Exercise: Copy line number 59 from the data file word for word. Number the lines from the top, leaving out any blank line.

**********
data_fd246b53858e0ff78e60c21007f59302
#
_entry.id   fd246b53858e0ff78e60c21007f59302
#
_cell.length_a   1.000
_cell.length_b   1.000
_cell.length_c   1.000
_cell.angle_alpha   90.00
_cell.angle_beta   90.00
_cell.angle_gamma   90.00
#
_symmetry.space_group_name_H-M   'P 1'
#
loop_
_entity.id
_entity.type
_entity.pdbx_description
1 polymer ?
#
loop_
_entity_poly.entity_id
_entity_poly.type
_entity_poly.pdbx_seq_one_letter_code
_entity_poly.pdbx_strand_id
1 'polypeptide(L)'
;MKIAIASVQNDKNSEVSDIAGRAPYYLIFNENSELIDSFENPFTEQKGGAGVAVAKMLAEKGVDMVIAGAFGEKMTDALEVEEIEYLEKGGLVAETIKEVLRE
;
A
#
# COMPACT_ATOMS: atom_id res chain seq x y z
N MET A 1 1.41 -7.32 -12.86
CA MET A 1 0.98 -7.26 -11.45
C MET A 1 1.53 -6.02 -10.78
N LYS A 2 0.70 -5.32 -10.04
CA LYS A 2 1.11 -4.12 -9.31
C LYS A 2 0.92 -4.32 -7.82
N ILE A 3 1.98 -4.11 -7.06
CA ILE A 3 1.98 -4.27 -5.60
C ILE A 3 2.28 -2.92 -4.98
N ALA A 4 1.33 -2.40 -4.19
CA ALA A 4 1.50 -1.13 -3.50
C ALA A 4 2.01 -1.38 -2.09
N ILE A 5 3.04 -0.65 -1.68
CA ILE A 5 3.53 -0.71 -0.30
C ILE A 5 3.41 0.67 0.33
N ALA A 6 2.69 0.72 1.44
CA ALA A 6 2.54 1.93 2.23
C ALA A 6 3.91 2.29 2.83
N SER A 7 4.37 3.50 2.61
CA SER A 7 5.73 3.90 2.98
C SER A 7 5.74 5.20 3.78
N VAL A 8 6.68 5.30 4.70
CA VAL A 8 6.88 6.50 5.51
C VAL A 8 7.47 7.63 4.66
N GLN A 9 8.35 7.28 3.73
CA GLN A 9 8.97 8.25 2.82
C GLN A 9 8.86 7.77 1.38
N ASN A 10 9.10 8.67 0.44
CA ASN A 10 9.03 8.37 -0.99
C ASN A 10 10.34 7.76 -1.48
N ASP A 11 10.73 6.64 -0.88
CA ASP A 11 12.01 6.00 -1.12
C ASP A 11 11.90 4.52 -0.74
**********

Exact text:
CA ASN A 10 9.03 8.37 -0.99